Indonesia has just concluded its annual legislative session by adopting reforms that could transform the nation’s politics. During its two-week session, the People’s Consultative Assembly agreed to ease the military out of politics and to let voters directly elect the president. These are potentially far-reaching changes, but they are only “potential” changes. Without a genuine democratic culture, the new arrangements will only render old relationships invisible and harder to check.

Change was expected at this year’s session and the legislators did not disappoint. The legislature voted by acclamation to abolish by 2004 the 38 seats reserved for the military in the assembly. Former President Suharto guaranteed the security forces a presence in the legislature when he seized power in the 1960s. That role helped backstop the idea that the military was an essential element of the Indonesian political system and its civil society.

Even after the democratic uprising in 1998 that drove Mr. Suharto from office, the military protected its role and its presence in the new constitution. That document called for the military to retreat from politics by 2009, but there were doubts about the viability of that timetable. It is to Indonesia’s credit that last week’s vote moved the schedule forward, not back.

While conservatives fought any change, young officers pushed for reform. They recognized that a professional military has no role to play in politics. Worse, the military’s presence served as a lightning rod for criticism, inviting abuse by senior politicians as well as military figures eager to play a political role — or to protect their own perquisites. Reformers acknowledged that the only way the military could fulfill its mission would be to rise above politics.

Now military leaders will be tempted to continue to exercise power and influence behind the scenes. Those efforts will be even harder to check since none of their activities will occur in public arenas. Moreover, as the only functioning truly national institution, the military’s leverage is considerable. For example, President Megawati Sukarnoputri relied on the generals to help oust her predecessor, Mr. Abdurrahman Wahid.

The critical task is ensuring civilian control over the military. That was not an issue during the Suharto period, but it now tops the Indonesian administrative agenda. In this, foreign friends of Indonesia can play a role. They must push for “professionalization” of the military at every opportunity. The language is important. No matter how true such accusations may be, speaking of human rights only alienates the military. A focus on “professionalizing” the services can achieve the same result without the anger and resentment.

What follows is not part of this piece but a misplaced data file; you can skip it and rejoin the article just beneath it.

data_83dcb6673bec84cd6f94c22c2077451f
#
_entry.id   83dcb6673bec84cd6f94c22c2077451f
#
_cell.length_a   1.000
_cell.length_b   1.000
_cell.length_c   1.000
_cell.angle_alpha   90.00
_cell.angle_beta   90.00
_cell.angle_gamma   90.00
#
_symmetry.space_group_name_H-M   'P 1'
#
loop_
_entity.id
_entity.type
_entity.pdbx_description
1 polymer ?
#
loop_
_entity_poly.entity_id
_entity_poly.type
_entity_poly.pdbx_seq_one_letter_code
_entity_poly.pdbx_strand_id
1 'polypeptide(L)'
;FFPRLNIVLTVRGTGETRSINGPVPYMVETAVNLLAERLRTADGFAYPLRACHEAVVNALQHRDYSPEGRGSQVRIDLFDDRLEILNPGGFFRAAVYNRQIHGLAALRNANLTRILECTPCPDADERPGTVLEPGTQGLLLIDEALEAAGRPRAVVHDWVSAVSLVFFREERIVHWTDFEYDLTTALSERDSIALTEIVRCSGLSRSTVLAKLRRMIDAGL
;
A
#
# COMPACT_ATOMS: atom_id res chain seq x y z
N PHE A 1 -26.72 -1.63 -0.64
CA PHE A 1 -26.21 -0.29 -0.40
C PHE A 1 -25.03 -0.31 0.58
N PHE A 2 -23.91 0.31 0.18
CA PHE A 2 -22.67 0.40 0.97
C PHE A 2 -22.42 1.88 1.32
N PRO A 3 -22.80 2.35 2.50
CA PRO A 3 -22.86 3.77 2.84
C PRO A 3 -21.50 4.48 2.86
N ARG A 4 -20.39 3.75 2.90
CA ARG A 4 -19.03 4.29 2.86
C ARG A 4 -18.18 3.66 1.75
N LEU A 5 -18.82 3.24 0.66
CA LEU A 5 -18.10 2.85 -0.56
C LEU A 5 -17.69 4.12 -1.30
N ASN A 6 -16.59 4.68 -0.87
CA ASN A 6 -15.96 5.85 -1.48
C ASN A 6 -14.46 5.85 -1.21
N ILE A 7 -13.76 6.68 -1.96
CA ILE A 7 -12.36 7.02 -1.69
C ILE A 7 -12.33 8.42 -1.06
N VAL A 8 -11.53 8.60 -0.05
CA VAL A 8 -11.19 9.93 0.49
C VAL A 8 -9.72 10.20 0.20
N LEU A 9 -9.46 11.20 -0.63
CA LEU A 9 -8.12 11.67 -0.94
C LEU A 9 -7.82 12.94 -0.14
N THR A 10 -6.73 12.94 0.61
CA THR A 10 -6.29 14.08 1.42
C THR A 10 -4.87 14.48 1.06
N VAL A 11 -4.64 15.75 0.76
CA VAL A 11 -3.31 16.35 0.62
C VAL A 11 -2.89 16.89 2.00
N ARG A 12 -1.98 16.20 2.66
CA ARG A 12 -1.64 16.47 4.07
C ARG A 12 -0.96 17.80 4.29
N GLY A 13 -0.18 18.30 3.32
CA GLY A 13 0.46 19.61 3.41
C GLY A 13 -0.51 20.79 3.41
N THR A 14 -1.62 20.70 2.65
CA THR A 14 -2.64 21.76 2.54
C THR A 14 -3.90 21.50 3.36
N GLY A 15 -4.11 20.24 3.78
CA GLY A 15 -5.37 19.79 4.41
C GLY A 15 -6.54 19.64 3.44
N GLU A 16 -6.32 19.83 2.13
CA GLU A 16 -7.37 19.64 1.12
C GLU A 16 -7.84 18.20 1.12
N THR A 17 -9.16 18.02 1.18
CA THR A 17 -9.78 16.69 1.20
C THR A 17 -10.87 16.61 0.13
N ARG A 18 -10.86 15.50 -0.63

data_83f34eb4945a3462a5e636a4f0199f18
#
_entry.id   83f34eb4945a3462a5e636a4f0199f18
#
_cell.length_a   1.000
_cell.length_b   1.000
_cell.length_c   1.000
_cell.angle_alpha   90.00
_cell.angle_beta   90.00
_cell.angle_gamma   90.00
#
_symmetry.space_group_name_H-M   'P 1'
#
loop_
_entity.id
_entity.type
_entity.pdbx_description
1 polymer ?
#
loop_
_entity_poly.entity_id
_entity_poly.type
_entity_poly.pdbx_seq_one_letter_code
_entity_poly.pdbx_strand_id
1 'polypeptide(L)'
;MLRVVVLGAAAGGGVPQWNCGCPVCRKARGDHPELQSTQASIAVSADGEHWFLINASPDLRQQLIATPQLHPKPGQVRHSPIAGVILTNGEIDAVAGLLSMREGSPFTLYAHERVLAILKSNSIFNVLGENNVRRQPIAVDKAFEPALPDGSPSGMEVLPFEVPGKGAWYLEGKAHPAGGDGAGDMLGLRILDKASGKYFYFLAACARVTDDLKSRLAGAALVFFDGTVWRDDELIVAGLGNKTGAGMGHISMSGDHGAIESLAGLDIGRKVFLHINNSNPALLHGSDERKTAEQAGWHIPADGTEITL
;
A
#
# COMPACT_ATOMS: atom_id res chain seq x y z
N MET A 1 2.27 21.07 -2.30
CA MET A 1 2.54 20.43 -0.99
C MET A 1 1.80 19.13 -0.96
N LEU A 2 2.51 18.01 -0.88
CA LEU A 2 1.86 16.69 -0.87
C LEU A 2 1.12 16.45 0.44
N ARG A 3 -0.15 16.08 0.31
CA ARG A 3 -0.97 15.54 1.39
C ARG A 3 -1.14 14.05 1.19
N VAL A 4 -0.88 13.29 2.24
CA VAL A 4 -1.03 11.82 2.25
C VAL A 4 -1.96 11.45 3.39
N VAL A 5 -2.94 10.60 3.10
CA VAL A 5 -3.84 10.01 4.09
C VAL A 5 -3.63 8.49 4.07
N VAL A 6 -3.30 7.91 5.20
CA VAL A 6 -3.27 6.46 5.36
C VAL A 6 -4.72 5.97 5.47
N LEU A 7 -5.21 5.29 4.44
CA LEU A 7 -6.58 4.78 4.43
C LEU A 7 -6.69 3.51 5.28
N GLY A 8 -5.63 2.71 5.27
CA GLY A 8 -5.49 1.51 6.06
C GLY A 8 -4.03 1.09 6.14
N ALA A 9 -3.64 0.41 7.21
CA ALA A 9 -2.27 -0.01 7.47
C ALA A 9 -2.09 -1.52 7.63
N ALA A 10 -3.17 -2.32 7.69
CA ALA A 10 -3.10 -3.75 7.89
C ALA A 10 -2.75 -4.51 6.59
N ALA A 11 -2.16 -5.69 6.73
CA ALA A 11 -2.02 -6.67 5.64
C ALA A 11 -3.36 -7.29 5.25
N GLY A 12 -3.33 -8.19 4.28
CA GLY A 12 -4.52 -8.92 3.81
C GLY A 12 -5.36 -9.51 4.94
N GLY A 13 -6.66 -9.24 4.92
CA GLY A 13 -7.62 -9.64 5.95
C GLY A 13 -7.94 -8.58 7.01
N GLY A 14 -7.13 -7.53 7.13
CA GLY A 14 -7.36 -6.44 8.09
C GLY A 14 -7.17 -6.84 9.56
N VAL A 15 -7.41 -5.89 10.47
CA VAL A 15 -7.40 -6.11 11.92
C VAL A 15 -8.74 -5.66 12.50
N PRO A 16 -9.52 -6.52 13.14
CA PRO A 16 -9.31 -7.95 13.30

Helping Indonesia is a special opportunity for the Japan-U.S. partnership. The two countries can press on two fronts. While Japan has leverage by virtue of its economic assistance and business presence, the U.S. can deal directly with the military. But Washington walks a fine line. It must engage the services without encouraging them to reassert themselves in the political process. Earlier human rights abuses forced the U.S. Congress to cut off all aid to the military. There are fears that attempts to recruit Indonesia into the antiterror coalition could send the wrong signal. It is better to start with support for the police forces — as the U.S. has done in its latest aid package.

A second important change is the legislature’s decision to have the president elected by direct election. Since the country gained independence after World War II, the national assembly has acted as an electoral college, selecting the president for a five-year term. Democrats have pushed for direct election since the prodemocracy demonstrations of 1998. The assembly accepted a two-stage process that calls for a runoff if no candidate wins an outright majority in the first round of voting. Given the strength of the office of the presidency, a direct vote would provide real legitimacy for a strong ruler.

The legislative session also deserves credit for what it did not do: It did not adopt Shariah, or Islamic, law. Islamic legislators have called for such a move in every session since 1998, and they have been defeated each time. The decision to reject the Shariah helps consolidate Indonesia’s image as a moderate Muslim state and its influence within Southeast Asia and the Muslim world.

The big winner of the session is President Megawati. She is popular and the national assembly decisions provide her ways to consolidate her power when she faces re-election in 2004. But it is also clear that Indonesia’s political culture is not yet democratic. Power is still exercised behind the scenes. Transparency is still lacking; accountability too. But last week’s national assembly decisions were a step in the right direction.

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